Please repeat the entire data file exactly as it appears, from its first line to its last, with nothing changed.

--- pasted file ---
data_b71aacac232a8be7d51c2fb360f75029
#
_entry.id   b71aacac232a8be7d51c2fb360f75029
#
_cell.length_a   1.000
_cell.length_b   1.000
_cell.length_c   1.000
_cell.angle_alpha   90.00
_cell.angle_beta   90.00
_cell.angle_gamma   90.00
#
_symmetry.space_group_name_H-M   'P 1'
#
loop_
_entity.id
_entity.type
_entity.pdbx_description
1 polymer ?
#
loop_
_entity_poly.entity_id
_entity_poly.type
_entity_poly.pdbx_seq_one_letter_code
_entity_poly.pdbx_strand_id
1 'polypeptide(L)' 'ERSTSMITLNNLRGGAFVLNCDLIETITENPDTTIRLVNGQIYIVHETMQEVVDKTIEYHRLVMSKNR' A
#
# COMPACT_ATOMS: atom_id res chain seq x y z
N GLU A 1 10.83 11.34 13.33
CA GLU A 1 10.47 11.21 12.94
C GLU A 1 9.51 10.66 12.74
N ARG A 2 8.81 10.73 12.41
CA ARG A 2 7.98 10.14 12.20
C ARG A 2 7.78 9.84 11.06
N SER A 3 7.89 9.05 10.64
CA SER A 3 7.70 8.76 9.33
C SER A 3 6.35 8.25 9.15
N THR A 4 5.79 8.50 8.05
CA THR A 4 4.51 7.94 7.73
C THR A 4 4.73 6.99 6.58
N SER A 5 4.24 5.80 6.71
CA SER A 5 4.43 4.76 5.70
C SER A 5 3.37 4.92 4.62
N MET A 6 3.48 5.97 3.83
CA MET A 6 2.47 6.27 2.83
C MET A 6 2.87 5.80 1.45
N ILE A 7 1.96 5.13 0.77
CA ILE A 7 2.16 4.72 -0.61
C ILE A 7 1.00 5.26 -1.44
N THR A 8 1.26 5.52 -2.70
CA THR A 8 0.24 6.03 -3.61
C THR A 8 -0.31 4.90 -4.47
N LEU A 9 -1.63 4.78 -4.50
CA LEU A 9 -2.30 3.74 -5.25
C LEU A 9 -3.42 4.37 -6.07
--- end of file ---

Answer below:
data_b71aacac232a8be7d51c2fb360f75029
#
_entry.id   b71aacac232a8be7d51c2fb360f75029
#
_cell.length_a   1.000
_cell.length_b   1.000
_cell.length_c   1.000
_cell.angle_alpha   90.00
_cell.angle_beta   90.00
_cell.angle_gamma   90.00
#
_symmetry.space_group_name_H-M   'P 1'
#
loop_
_entity.id
_entity.type
_entity.pdbx_description
1 polymer ?
#
loop_
_entity_poly.entity_id
_entity_poly.type
_entity_poly.pdbx_seq_one_letter_code
_entity_poly.pdbx_strand_id
1 'polypeptide(L)' 'ERSTSMITLNNLRGGAFVLNCDLIETITENPDTTIRLVNGQIYIVHETMQEVVDKTIEYHRLVMSKNR' A
#
# COMPACT_ATOMS: atom_id res chain seq x y z
N GLU A 1 10.83 11.34 13.33
CA GLU A 1 10.47 11.21 12.94
C GLU A 1 9.51 10.66 12.74
N ARG A 2 8.81 10.73 12.41
CA ARG A 2 7.98 10.14 12.20
C ARG A 2 7.78 9.84 11.06
N SER A 3 7.89 9.05 10.64
CA SER A 3 7.70 8.76 9.33
C SER A 3 6.35 8.25 9.15
N THR A 4 5.79 8.50 8.05
CA THR A 4 4.51 7.94 7.73
C THR A 4 4.73 6.99 6.58
N SER A 5 4.24 5.80 6.71
CA SER A 5 4.43 4.76 5.70
C SER A 5 3.37 4.92 4.62
N MET A 6 3.48 5.97 3.83
CA MET A 6 2.47 6.27 2.83
C MET A 6 2.87 5.80 1.45
N ILE A 7 1.96 5.13 0.77
CA ILE A 7 2.16 4.72 -0.61
C ILE A 7 1.00 5.26 -1.44
N THR A 8 1.26 5.52 -2.70
CA THR A 8 0.24 6.03 -3.61
C THR A 8 -0.31 4.90 -4.47
N LEU A 9 -1.63 4.78 -4.50
CA LEU A 9 -2.30 3.74 -5.25
C LEU A 9 -3.42 4.37 -6.07